I remember when I told my father I wanted to be a princess when I was grew up. He told me to use my imagination. But a father in Virginia is trying to make his daughter’s princess dreams come true.

 Jeremiah Heaton from his home in Virginia to Egypt and then through the desert into Bir Tawil, an 800-square-mile patch of unclaimed land along the Sudanese border. On June 16, the day Emily turned 7, he declared it the “Kingdom of North Sudan” and planted a flag designed by his three children.

“I wanted to show my kids I will literally go to the ends of the earth to make their wishes and dreams come true,” Heaton explains to the Washington Post.

Heaton said he did his research and learned that  Bir Tawil is (or was) an unclaimed territory because of a  border dispute between Sudan and Egypt; then he got permission from Egyptian authorities to travel there.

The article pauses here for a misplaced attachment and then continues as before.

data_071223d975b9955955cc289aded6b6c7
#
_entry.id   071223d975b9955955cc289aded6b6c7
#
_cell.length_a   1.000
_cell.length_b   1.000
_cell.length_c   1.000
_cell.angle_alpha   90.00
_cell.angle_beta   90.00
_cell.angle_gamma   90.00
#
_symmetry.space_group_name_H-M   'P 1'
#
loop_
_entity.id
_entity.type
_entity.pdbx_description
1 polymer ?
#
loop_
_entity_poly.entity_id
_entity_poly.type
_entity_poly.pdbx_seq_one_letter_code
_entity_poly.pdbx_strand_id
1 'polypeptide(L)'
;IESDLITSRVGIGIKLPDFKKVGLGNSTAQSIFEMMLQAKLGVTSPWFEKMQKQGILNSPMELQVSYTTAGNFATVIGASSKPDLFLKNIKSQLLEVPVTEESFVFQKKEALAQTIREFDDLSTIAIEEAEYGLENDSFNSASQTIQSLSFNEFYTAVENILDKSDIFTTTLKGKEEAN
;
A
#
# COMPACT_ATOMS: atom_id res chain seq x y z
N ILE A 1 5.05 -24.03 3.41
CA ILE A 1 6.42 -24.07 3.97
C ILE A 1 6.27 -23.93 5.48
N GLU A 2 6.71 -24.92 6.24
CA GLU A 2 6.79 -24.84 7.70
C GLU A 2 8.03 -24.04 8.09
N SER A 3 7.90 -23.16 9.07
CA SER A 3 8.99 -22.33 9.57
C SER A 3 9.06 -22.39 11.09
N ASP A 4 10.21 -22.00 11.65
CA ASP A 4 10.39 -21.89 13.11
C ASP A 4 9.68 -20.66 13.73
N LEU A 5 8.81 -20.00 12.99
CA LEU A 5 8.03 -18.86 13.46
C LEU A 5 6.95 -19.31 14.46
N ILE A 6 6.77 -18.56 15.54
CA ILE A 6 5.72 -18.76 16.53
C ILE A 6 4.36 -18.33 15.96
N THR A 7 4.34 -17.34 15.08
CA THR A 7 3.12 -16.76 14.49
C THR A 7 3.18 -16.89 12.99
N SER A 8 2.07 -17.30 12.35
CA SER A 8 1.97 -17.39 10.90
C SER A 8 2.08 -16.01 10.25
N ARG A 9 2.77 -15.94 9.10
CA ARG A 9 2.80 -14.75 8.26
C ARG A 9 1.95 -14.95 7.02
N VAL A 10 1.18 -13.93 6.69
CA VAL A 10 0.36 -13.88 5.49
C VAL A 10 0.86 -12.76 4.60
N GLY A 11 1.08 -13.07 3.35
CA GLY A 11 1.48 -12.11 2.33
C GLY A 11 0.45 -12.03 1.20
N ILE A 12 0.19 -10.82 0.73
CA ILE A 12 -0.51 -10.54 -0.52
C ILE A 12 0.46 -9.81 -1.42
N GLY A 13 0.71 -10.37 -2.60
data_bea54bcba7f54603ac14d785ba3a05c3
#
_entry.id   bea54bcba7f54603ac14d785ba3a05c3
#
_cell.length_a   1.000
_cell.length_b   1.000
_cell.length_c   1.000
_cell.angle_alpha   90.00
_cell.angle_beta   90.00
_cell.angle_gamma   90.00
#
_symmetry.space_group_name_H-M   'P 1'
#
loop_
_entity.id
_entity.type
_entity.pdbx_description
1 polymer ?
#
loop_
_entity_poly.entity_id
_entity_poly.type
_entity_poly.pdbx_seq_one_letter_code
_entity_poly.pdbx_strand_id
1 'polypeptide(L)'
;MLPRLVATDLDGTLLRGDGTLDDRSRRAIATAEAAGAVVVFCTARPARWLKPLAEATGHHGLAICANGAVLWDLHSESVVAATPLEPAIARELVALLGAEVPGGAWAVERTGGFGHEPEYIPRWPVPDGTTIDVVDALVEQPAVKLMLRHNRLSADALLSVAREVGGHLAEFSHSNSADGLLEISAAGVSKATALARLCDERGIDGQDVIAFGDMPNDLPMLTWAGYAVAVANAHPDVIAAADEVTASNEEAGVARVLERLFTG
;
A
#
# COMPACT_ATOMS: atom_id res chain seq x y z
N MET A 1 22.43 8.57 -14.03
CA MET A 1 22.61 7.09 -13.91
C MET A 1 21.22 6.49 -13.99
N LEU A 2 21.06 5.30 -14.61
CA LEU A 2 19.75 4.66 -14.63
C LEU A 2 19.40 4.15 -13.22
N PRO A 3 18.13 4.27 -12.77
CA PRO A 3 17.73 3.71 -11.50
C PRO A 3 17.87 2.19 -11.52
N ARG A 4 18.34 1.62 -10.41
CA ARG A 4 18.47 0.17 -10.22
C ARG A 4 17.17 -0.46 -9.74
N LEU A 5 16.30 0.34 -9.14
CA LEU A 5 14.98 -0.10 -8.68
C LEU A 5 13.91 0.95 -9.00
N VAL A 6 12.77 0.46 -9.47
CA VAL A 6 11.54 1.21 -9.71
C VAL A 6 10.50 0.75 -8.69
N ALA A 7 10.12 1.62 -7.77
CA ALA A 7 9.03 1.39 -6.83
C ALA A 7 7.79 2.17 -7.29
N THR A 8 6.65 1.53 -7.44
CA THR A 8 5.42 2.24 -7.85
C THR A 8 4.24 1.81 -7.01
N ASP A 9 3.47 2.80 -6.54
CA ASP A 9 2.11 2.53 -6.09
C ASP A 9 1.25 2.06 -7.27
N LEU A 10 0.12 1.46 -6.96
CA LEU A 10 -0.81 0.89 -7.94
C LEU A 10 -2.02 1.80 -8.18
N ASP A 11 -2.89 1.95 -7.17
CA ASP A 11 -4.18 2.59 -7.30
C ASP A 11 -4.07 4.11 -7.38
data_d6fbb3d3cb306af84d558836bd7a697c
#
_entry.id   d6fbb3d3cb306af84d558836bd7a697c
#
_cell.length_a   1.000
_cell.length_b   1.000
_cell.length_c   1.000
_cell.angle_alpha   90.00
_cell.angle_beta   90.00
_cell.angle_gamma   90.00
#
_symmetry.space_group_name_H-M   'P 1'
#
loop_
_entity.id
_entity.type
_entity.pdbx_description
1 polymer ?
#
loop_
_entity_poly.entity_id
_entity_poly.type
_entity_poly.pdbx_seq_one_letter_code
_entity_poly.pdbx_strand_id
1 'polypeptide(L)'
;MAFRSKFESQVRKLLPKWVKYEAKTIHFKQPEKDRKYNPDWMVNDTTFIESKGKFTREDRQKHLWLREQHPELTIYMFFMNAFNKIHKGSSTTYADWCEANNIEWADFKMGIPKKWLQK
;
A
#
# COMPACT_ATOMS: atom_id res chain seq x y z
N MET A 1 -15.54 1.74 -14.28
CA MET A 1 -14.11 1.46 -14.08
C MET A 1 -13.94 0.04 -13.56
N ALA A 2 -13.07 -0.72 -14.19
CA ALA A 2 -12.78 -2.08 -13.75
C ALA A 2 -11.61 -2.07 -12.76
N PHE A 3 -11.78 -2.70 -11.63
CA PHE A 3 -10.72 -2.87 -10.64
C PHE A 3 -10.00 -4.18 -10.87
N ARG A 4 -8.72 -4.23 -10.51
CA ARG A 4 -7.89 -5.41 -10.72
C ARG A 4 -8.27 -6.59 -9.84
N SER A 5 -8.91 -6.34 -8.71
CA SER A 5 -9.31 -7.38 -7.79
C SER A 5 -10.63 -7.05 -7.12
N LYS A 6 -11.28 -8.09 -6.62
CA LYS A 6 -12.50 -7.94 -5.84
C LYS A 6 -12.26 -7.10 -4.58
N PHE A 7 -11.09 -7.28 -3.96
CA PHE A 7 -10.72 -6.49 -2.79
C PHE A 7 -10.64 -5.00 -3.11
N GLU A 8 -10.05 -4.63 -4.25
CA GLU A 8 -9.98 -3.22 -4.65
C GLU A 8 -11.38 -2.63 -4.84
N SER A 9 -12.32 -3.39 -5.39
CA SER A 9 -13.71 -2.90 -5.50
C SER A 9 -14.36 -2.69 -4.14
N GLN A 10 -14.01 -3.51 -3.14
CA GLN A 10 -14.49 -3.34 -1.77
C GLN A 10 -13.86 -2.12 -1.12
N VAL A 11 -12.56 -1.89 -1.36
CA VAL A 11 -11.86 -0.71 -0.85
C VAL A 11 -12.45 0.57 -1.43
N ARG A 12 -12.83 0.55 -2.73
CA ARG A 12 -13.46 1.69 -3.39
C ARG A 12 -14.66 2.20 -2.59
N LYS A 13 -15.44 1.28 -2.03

But Heaton may need to slow his roll, an expert told the Bristol Herald Courier, Heaton will need to get legal recognition from neighboring countries or the UN—and he says he intends to pursue that formal step next.

Heaton said he’s only doing what history has taught him. Plant a flag. Claim the land. The only difference here is that “this nation was claimed for love,” not as a result of war or imperialism. Heaton wants to turn the “Kingdom of North Sudan” into an agricultural production center; because Princess Emily wants to provide food to children in the region.

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